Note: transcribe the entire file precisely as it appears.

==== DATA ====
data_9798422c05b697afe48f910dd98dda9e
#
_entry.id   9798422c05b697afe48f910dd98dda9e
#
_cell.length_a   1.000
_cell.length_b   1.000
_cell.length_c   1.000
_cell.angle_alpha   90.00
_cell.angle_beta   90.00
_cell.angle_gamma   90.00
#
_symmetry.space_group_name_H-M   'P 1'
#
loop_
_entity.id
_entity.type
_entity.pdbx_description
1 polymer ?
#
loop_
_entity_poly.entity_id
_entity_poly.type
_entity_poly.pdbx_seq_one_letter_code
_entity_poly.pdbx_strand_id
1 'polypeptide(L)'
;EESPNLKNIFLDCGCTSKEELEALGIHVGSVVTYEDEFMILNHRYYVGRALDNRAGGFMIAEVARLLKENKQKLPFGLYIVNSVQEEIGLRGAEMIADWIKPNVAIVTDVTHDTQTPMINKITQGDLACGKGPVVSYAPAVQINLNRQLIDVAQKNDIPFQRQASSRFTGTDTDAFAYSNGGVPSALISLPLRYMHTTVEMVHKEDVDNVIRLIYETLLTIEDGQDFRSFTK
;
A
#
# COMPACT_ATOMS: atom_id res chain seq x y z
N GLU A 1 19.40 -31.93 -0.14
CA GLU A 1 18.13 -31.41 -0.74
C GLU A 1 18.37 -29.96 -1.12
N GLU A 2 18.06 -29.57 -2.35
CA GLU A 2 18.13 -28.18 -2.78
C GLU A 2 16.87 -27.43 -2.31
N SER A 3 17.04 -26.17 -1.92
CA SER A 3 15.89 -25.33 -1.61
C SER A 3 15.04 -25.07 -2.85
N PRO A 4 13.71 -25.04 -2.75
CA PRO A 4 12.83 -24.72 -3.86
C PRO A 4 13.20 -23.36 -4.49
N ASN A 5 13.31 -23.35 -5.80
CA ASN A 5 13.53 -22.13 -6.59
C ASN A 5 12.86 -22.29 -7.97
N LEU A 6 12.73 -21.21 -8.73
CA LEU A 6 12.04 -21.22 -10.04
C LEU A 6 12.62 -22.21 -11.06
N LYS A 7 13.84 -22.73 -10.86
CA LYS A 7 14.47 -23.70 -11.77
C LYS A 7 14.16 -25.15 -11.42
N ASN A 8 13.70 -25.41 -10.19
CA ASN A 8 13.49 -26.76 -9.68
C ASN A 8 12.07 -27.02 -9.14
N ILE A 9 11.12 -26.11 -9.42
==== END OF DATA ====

data_9798422c05b697afe48f910dd98dda9e
#
_entry.id   9798422c05b697afe48f910dd98dda9e
#
_cell.length_a   1.000
_cell.length_b   1.000
_cell.length_c   1.000
_cell.angle_alpha   90.00
_cell.angle_beta   90.00
_cell.angle_gamma   90.00
#
_symmetry.space_group_name_H-M   'P 1'
#
loop_
_entity.id
_entity.type
_entity.pdbx_description
1 polymer ?
#
loop_
_entity_poly.entity_id
_entity_poly.type
_entity_poly.pdbx_seq_one_letter_code
_entity_poly.pdbx_strand_id
1 'polypeptide(L)'
;EESPNLKNIFLDCGCTSKEELEALGIHVGSVVTYEDEFMILNHRYYVGRALDNRAGGFMIAEVARLLKENKQKLPFGLYIVNSVQEEIGLRGAEMIADWIKPNVAIVTDVTHDTQTPMINKITQGDLACGKGPVVSYAPAVQINLNRQLIDVAQKNDIPFQRQASSRFTGTDTDAFAYSNGGVPSALISLPLRYMHTTVEMVHKEDVDNVIRLIYETLLTIEDGQDFRSFTK
;
A
#
# COMPACT_ATOMS: atom_id res chain seq x y z
N GLU A 1 19.40 -31.93 -0.14
CA GLU A 1 18.13 -31.41 -0.74
C GLU A 1 18.37 -29.96 -1.12
N GLU A 2 18.06 -29.57 -2.35
CA GLU A 2 18.13 -28.18 -2.78
C GLU A 2 16.87 -27.43 -2.31
N SER A 3 17.04 -26.17 -1.92
CA SER A 3 15.89 -25.33 -1.61
C SER A 3 15.04 -25.07 -2.85
N PRO A 4 13.71 -25.04 -2.75
CA PRO A 4 12.83 -24.72 -3.86
C PRO A 4 13.20 -23.36 -4.49
N ASN A 5 13.31 -23.35 -5.80
CA ASN A 5 13.53 -22.13 -6.59
C ASN A 5 12.86 -22.29 -7.97
N LEU A 6 12.73 -21.21 -8.73
CA LEU A 6 12.04 -21.22 -10.04
C LEU A 6 12.62 -22.21 -11.06
N LYS A 7 13.84 -22.73 -10.86
CA LYS A 7 14.47 -23.70 -11.77
C LYS A 7 14.16 -25.15 -11.42
N ASN A 8 13.70 -25.41 -10.19
CA ASN A 8 13.49 -26.76 -9.68
C ASN A 8 12.07 -27.02 -9.14
N ILE A 9 11.12 -26.11 -9.42